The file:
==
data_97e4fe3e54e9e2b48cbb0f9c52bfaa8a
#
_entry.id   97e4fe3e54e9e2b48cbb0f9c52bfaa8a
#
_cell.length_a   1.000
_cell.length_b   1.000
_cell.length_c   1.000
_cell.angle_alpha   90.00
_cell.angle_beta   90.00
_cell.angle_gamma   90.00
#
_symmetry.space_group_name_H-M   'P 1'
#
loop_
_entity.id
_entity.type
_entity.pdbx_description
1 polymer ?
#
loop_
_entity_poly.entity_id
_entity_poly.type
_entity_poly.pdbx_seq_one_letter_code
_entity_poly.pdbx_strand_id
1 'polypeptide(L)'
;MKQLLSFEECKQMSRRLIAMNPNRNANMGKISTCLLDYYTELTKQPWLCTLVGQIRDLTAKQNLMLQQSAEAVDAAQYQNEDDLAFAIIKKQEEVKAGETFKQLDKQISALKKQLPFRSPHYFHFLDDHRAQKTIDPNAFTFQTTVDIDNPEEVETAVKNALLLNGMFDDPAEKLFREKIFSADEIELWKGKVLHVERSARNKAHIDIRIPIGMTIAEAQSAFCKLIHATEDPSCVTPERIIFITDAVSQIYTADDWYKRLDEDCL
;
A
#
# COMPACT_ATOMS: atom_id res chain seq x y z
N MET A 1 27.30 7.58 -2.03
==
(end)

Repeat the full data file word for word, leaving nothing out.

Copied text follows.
data_97e4fe3e54e9e2b48cbb0f9c52bfaa8a
#
_entry.id   97e4fe3e54e9e2b48cbb0f9c52bfaa8a
#
_cell.length_a   1.000
_cell.length_b   1.000
_cell.length_c   1.000
_cell.angle_alpha   90.00
_cell.angle_beta   90.00
_cell.angle_gamma   90.00
#
_symmetry.space_group_name_H-M   'P 1'
#
loop_
_entity.id
_entity.type
_entity.pdbx_description
1 polymer ?
#
loop_
_entity_poly.entity_id
_entity_poly.type
_entity_poly.pdbx_seq_one_letter_code
_entity_poly.pdbx_strand_id
1 'polypeptide(L)'
;MKQLLSFEECKQMSRRLIAMNPNRNANMGKISTCLLDYYTELTKQPWLCTLVGQIRDLTAKQNLMLQQSAEAVDAAQYQNEDDLAFAIIKKQEEVKAGETFKQLDKQISALKKQLPFRSPHYFHFLDDHRAQKTIDPNAFTFQTTVDIDNPEEVETAVKNALLLNGMFDDPAEKLFREKIFSADEIELWKGKVLHVERSARNKAHIDIRIPIGMTIAEAQSAFCKLIHATEDPSCVTPERIIFITDAVSQIYTADDWYKRLDEDCL
;
A
#
# COMPACT_ATOMS: atom_id res chain seq x y z
N MET A 1 27.30 7.58 -2.03